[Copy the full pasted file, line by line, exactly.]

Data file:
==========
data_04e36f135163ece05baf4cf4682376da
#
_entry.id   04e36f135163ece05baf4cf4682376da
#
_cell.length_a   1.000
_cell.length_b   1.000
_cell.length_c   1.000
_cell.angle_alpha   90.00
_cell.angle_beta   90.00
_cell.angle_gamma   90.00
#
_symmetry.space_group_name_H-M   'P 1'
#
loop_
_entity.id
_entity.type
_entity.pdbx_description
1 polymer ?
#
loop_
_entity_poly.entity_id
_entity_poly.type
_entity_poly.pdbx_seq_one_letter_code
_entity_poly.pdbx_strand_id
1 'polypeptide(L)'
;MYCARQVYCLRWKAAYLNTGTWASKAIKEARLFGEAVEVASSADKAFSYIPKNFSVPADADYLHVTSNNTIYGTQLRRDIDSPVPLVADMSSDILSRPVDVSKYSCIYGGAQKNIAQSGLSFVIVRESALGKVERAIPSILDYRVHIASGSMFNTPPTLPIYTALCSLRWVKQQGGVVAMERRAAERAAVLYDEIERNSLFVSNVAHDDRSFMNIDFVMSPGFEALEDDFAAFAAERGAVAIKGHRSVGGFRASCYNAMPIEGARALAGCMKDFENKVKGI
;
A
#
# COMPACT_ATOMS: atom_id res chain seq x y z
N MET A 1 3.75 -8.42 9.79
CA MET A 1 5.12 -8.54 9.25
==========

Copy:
data_04e36f135163ece05baf4cf4682376da
#
_entry.id   04e36f135163ece05baf4cf4682376da
#
_cell.length_a   1.000
_cell.length_b   1.000
_cell.length_c   1.000
_cell.angle_alpha   90.00
_cell.angle_beta   90.00
_cell.angle_gamma   90.00
#
_symmetry.space_group_name_H-M   'P 1'
#
loop_
_entity.id
_entity.type
_entity.pdbx_description
1 polymer ?
#
loop_
_entity_poly.entity_id
_entity_poly.type
_entity_poly.pdbx_seq_one_letter_code
_entity_poly.pdbx_strand_id
1 'polypeptide(L)'
;MYCARQVYCLRWKAAYLNTGTWASKAIKEARLFGEAVEVASSADKAFSYIPKNFSVPADADYLHVTSNNTIYGTQLRRDIDSPVPLVADMSSDILSRPVDVSKYSCIYGGAQKNIAQSGLSFVIVRESALGKVERAIPSILDYRVHIASGSMFNTPPTLPIYTALCSLRWVKQQGGVVAMERRAAERAAVLYDEIERNSLFVSNVAHDDRSFMNIDFVMSPGFEALEDDFAAFAAERGAVAIKGHRSVGGFRASCYNAMPIEGARALAGCMKDFENKVKGI
;
A
#
# COMPACT_ATOMS: atom_id res chain seq x y z
N MET A 1 3.75 -8.42 9.79
CA MET A 1 5.12 -8.54 9.25